The Colours of Copenhagen by Bente Lange was published by the Royal Danish Academy of Fine Arts in conjunction with the School of Architecture in 1997. Generally, I will only review books here that are recently published or at least still available but this is a very important work that really deserves to be reprinted.
It sets out the history of architectural colour in the city, primarily through the 18th and the 19th centuries, and explains why the city looks as it does. There are a large number of illustrations with photographs of existing buildings as well as drawings produced for the book with colour wash showing their original appearance and a large number of historic drawings - views of buildings that have gone or buildings that have been altered. These illustrations show clearly how the look of the streets and squares has changed with changes of legislation and building regulations after a number of major fires in the city and also shows how both fashion and growing prosperity influenced the appearance of buildings in Copenhagen.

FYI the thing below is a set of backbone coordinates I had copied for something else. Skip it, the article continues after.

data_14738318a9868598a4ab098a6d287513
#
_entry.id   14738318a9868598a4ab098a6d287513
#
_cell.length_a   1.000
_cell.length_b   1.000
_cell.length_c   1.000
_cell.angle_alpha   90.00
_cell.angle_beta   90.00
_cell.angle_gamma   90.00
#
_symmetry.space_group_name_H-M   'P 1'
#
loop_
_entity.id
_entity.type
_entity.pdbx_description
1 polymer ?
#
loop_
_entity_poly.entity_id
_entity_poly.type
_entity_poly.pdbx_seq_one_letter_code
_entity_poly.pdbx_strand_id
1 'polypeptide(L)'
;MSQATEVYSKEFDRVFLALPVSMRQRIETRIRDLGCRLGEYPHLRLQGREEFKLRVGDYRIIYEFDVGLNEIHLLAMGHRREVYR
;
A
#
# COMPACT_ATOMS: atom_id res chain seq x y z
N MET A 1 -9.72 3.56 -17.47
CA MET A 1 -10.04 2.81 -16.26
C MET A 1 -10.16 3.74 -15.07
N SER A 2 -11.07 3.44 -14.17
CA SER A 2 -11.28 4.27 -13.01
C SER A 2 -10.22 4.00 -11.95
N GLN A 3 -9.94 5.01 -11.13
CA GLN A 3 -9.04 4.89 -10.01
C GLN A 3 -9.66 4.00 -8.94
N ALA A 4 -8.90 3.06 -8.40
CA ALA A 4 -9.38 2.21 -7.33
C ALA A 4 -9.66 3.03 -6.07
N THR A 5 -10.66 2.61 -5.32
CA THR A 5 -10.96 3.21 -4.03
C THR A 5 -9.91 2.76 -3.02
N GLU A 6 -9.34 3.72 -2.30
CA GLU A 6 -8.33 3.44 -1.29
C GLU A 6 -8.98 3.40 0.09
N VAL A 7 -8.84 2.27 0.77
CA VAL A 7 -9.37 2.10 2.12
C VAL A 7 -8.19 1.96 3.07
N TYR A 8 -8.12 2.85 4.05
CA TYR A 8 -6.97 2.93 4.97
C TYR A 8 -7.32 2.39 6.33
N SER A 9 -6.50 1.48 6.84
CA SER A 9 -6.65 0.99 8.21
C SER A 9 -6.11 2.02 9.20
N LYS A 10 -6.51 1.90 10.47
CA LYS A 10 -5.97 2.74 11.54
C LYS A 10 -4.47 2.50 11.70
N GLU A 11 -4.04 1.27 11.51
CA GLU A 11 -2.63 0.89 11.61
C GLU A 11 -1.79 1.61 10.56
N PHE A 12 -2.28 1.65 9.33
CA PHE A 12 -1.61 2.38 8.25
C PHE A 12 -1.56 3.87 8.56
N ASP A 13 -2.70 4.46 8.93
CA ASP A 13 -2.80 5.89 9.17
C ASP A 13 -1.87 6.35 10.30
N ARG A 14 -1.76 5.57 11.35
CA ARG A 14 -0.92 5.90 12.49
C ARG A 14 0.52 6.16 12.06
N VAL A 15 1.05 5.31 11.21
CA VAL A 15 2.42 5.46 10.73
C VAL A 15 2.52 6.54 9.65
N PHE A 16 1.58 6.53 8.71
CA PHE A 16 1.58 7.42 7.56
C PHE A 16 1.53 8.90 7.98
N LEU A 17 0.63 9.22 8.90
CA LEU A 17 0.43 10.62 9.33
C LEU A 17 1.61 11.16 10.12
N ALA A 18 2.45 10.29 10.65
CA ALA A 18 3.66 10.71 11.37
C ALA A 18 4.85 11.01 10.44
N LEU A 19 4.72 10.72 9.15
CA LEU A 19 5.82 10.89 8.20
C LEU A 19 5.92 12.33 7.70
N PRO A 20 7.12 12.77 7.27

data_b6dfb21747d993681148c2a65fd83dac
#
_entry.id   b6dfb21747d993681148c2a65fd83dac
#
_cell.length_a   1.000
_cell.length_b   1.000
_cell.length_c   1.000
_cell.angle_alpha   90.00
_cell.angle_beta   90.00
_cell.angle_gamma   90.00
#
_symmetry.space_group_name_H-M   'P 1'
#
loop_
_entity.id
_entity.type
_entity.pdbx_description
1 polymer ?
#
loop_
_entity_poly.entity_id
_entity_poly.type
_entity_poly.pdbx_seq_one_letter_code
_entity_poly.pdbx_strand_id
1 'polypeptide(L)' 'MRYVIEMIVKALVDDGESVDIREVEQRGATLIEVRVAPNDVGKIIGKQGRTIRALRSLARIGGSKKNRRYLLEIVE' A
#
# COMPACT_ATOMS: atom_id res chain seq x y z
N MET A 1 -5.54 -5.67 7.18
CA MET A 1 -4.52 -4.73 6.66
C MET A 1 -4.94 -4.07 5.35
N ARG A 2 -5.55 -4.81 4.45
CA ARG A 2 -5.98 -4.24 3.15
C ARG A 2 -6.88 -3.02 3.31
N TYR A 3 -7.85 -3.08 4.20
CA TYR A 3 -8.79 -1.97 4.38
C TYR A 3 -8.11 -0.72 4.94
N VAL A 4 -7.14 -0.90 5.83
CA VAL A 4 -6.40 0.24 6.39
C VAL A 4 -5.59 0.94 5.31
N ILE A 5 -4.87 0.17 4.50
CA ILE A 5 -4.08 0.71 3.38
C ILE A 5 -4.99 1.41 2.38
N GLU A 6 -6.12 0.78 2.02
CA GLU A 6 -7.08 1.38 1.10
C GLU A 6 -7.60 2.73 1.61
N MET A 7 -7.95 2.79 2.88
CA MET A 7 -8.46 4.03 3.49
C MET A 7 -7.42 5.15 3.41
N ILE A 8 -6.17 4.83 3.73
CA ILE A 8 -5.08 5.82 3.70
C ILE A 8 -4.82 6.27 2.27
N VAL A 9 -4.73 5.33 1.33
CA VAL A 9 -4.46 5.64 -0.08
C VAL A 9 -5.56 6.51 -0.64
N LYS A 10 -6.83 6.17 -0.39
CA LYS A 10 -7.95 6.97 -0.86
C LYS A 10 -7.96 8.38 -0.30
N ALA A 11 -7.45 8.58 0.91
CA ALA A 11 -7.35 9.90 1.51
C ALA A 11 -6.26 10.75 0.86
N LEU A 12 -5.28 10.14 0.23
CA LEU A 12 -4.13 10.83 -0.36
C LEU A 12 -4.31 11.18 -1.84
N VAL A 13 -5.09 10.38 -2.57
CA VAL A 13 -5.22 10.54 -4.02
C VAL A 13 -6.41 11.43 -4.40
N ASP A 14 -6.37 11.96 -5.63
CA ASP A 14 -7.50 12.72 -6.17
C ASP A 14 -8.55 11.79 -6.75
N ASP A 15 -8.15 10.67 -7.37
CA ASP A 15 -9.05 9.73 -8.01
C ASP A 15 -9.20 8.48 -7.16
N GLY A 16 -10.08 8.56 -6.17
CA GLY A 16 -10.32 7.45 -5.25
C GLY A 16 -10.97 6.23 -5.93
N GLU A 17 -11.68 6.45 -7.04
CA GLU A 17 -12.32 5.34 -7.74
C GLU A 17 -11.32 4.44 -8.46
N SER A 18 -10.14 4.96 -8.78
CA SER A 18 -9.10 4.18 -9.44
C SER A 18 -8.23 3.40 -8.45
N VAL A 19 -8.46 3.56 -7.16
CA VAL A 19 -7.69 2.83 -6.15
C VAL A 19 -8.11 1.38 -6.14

Some of the evidence for these changes comes from the detailed analysis of samples of historic paint taken from the facades and the book includes chapters on sampling and sections on pigment and binders and some technical information about cleaning or restoring the facades of historic buildings.
This was not the first book written on the subject of colour for historic architecture - John Prizeman wrote a book on English facades, Your House the Outside View, that was published in 1975 and there are several publications from the States including Paint in America, the colours of historic buildings, by Roger Moss published in 1994 by the National Trust for Historic Preservation in Washington and both cover similar ground in their respective countries - but the colour of the historic buildings is such an important part of the character and the quality of the street scape in Copenhagen that the work by Lange is of crucial significance.
The book puts the appearance of historic buildings in the city into a wider context of social history and explains why original colours are not just of academic interest but are relevant to the appearance of the buildings now and provides well thought through arguments and reasons for their preservation in the most appropriate and sympathetic way.